Life Relationships

How to Deal with Thanksgiving Family Drama

November 12, 2018
© Gillian Vann / Stocksy United
Quick Read

Shutting down family conflict

  • Remind yourself what the holiday is really about (hint: not drama).
  • When it comes to politics and other divisive topics, just don’t go there.
  • Write down your intentions before the event and stick to them during it.
  • Break up tension by changing the subject or leaving the room.
  • Try to connect with relatives you don’t know well by asking thoughtful questions.

Thanksgiving is supposed to be a day of reflection, quality time, yummy food and gratitude. You know it’s good to be grateful — healthy, even — but sometimes it’s just plain hard. 

Like when your extended family, all of whom have very different beliefs, gather together once a year for dinner. Sure, it’s great seeing everyone (well, most of them) but there’s SO much that can go wrong, it makes you anxious just thinking about it.

For example, there’s always that family member (who shall remain nameless) who decides to start ranting about politics. But according to Pepper Schwartz, Ph.D., a University of Washington professor and sociologist who studies relationships and family dynamics, the holidays are simply not the time to engage in controversial topics.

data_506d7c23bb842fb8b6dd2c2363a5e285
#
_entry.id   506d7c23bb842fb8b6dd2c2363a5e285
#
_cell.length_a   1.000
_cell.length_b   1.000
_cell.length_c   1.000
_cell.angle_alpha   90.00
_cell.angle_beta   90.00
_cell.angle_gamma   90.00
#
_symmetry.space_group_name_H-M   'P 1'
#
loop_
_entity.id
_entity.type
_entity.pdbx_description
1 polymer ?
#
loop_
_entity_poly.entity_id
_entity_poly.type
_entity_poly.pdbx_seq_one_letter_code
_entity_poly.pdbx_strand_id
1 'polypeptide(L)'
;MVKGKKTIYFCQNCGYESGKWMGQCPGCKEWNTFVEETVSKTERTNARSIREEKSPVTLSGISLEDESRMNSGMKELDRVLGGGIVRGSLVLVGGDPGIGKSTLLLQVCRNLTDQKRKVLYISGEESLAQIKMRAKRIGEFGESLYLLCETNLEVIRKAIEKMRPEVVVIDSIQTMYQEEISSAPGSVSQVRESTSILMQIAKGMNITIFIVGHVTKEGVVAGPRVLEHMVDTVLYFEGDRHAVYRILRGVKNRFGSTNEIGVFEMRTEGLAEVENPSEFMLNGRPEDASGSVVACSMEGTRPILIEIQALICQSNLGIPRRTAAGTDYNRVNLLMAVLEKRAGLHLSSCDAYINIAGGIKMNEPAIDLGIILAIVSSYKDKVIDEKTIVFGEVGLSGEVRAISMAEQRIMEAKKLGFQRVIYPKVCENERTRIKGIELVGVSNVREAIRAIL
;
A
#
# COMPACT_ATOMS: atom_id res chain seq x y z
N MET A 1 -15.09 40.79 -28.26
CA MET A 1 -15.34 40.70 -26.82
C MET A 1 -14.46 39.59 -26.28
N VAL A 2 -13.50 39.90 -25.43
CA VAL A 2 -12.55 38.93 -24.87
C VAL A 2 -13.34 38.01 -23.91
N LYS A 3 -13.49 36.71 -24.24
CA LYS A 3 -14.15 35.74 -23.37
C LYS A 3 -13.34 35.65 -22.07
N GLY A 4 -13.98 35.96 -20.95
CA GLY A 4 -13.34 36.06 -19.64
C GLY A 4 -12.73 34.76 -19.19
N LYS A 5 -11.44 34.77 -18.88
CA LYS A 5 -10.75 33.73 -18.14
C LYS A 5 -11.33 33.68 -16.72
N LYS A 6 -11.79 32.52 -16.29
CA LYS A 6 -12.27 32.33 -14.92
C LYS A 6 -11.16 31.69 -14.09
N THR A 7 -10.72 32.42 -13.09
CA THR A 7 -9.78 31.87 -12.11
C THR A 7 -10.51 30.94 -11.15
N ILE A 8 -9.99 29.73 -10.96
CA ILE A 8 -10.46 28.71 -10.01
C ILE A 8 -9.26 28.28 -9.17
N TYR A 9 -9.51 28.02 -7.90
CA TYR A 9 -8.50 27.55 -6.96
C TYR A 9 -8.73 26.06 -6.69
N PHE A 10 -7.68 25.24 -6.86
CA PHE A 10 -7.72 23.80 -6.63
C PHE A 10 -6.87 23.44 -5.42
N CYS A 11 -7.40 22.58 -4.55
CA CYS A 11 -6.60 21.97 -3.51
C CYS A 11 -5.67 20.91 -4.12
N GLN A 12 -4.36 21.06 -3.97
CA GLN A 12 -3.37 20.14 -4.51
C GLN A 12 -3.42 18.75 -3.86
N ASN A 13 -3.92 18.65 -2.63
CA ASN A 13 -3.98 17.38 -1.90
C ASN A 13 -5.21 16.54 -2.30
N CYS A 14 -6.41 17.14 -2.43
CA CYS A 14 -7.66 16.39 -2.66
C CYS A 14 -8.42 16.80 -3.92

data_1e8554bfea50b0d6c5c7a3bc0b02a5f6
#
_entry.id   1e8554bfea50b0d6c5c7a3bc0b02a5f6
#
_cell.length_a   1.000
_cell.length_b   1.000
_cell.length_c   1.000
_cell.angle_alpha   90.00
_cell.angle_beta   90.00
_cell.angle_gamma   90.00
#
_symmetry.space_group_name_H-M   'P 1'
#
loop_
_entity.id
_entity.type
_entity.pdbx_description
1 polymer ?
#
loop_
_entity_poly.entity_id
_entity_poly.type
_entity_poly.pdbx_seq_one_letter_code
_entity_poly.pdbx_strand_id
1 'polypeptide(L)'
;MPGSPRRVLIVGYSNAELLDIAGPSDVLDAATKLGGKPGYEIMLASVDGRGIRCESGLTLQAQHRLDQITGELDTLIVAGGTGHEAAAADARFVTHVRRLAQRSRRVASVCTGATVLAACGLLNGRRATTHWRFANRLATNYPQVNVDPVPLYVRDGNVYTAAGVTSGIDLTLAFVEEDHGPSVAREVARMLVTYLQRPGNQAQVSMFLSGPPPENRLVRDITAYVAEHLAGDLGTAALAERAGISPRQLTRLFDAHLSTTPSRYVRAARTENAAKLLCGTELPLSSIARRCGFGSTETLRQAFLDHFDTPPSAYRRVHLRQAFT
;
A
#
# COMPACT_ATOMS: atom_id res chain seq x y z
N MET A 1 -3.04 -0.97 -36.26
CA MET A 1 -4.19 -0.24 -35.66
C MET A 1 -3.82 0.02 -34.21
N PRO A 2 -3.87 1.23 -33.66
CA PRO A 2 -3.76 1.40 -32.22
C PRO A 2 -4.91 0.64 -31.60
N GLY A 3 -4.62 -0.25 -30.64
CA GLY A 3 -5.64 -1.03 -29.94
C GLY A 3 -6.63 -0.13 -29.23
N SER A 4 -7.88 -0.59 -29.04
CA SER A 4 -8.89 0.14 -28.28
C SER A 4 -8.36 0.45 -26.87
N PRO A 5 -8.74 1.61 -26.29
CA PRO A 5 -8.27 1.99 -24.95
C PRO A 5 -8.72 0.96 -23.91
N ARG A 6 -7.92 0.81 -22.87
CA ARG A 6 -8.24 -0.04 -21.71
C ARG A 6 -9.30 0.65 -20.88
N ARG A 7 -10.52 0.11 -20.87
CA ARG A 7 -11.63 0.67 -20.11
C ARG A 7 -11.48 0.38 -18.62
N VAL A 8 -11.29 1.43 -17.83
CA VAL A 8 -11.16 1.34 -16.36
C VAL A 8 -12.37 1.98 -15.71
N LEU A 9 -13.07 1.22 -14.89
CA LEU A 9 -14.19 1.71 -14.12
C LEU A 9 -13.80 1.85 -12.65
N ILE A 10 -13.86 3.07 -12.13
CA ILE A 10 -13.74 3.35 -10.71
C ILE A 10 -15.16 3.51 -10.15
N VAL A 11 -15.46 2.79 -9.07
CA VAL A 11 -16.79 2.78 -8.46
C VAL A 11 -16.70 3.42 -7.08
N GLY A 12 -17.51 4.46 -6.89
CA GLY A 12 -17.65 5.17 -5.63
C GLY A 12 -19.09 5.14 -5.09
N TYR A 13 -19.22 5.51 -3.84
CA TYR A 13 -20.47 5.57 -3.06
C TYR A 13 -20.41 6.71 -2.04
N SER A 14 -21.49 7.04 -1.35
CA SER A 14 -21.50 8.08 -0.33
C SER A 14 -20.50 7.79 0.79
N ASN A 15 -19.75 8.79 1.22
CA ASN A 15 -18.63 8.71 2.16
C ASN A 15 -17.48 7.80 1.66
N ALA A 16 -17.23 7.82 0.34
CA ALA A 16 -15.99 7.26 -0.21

“There’s no advantage to talking about politics at Thanksgiving. It’s fraught with danger,” she says. “Not that it’s not important, but you don’t need it that day. You can do whatever you want to do the other 364 days of the year.”

Think about it like this: If you get in a heated discussion or argument, it’s not going to be fun for anyone involved, no matter what “side” they’re on. No one’s opinion is going to be radically altered in a single night. And arguing misses the point of the holiday, which is supposed to be about coming together, Schwartz says. 

Just like that Saturday Night Live skit, wanting to relax together instead of arguing is probably something you and your family can agree on, no matter how different you are. So if you want to save the experience from being tainted by disagreement and instead focus on the positives of the day, here’s what Schwartz recommends.